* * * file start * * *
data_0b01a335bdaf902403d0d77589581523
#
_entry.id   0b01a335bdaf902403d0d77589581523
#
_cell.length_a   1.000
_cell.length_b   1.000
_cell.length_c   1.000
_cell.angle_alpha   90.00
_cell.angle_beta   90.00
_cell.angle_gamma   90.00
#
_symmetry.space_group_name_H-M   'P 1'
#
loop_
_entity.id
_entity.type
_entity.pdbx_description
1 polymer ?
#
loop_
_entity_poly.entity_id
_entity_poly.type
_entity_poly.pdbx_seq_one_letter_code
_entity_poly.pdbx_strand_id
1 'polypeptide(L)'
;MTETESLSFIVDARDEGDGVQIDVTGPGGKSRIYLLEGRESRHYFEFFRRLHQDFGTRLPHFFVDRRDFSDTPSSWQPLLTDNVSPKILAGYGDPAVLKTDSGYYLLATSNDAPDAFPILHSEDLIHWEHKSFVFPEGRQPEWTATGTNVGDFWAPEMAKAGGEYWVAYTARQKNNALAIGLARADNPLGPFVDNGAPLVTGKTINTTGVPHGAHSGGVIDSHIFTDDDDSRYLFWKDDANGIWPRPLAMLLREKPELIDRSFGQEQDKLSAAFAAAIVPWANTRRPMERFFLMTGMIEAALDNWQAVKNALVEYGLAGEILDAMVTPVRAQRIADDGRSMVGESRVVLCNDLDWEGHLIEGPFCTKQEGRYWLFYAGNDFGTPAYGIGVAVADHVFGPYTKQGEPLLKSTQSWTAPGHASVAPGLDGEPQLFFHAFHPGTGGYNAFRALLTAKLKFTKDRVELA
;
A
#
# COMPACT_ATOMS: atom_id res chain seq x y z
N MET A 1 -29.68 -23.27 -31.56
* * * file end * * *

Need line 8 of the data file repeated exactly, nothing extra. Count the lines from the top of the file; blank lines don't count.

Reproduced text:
_cell.angle_alpha   90.00